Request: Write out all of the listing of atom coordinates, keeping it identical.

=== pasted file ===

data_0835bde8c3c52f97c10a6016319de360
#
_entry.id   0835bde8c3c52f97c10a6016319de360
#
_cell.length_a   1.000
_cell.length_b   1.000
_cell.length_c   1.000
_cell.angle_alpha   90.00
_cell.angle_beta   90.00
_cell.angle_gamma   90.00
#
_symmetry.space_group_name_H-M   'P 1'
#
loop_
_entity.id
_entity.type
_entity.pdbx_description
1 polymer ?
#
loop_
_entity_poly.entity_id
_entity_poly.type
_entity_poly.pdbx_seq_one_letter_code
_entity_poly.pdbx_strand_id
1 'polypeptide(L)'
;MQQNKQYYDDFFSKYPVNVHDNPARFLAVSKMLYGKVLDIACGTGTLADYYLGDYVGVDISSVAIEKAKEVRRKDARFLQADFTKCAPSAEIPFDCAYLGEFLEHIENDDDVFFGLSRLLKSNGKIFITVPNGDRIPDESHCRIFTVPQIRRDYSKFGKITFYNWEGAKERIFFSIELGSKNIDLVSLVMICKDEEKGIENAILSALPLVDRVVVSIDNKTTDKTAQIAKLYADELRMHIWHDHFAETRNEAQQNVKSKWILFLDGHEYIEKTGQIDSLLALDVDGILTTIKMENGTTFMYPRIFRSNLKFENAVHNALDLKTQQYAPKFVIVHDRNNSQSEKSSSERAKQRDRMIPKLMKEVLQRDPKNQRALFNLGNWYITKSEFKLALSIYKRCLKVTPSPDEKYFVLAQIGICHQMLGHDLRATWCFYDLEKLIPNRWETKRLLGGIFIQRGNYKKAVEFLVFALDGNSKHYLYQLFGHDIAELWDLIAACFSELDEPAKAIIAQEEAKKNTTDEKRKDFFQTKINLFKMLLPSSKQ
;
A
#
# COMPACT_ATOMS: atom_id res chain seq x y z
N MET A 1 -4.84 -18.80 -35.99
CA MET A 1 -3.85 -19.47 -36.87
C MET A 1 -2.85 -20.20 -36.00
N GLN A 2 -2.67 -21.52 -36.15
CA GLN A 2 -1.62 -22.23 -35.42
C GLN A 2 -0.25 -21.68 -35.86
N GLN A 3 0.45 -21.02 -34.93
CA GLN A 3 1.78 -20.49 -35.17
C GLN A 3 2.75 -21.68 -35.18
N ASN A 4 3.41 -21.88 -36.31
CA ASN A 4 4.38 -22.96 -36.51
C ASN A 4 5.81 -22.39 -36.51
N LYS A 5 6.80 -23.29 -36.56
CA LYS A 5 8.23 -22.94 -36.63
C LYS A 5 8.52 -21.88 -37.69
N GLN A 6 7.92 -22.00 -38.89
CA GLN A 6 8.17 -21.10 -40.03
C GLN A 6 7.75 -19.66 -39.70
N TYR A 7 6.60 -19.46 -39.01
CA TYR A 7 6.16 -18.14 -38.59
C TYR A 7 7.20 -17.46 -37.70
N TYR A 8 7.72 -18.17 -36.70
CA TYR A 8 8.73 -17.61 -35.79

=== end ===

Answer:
data_0835bde8c3c52f97c10a6016319de360
#
_entry.id   0835bde8c3c52f97c10a6016319de360
#
_cell.length_a   1.000
_cell.length_b   1.000
_cell.length_c   1.000
_cell.angle_alpha   90.00
_cell.angle_beta   90.00
_cell.angle_gamma   90.00
#
_symmetry.space_group_name_H-M   'P 1'
#
loop_
_entity.id
_entity.type
_entity.pdbx_description
1 polymer ?
#
loop_
_entity_poly.entity_id
_entity_poly.type
_entity_poly.pdbx_seq_one_letter_code
_entity_poly.pdbx_strand_id
1 'polypeptide(L)'
;MQQNKQYYDDFFSKYPVNVHDNPARFLAVSKMLYGKVLDIACGTGTLADYYLGDYVGVDISSVAIEKAKEVRRKDARFLQADFTKCAPSAEIPFDCAYLGEFLEHIENDDDVFFGLSRLLKSNGKIFITVPNGDRIPDESHCRIFTVPQIRRDYSKFGKITFYNWEGAKERIFFSIELGSKNIDLVSLVMICKDEEKGIENAILSALPLVDRVVVSIDNKTTDKTAQIAKLYADELRMHIWHDHFAETRNEAQQNVKSKWILFLDGHEYIEKTGQIDSLLALDVDGILTTIKMENGTTFMYPRIFRSNLKFENAVHNALDLKTQQYAPKFVIVHDRNNSQSEKSSSERAKQRDRMIPKLMKEVLQRDPKNQRALFNLGNWYITKSEFKLALSIYKRCLKVTPSPDEKYFVLAQIGICHQMLGHDLRATWCFYDLEKLIPNRWETKRLLGGIFIQRGNYKKAVEFLVFALDGNSKHYLYQLFGHDIAELWDLIAACFSELDEPAKAIIAQEEAKKNTTDEKRKDFFQTKINLFKMLLPSSKQ
;
A
#
# COMPACT_ATOMS: atom_id res chain seq x y z
N MET A 1 -4.84 -18.80 -35.99
CA MET A 1 -3.85 -19.47 -36.87
C MET A 1 -2.85 -20.20 -36.00
N GLN A 2 -2.67 -21.52 -36.15
CA GLN A 2 -1.62 -22.23 -35.42
C GLN A 2 -0.25 -21.68 -35.86
N GLN A 3 0.45 -21.02 -34.93
CA GLN A 3 1.78 -20.49 -35.17
C GLN A 3 2.75 -21.68 -35.18
N ASN A 4 3.41 -21.88 -36.31
CA ASN A 4 4.38 -22.96 -36.51
C ASN A 4 5.81 -22.39 -36.51
N LYS A 5 6.80 -23.29 -36.56
CA LYS A 5 8.23 -22.94 -36.63
C LYS A 5 8.52 -21.88 -37.69
N GLN A 6 7.92 -22.00 -38.89
CA GLN A 6 8.17 -21.10 -40.03
C GLN A 6 7.75 -19.66 -39.70
N TYR A 7 6.60 -19.46 -39.01
CA TYR A 7 6.16 -18.14 -38.59
C TYR A 7 7.20 -17.46 -37.70
N TYR A 8 7.72 -18.17 -36.70
CA TYR A 8 8.73 -17.61 -35.79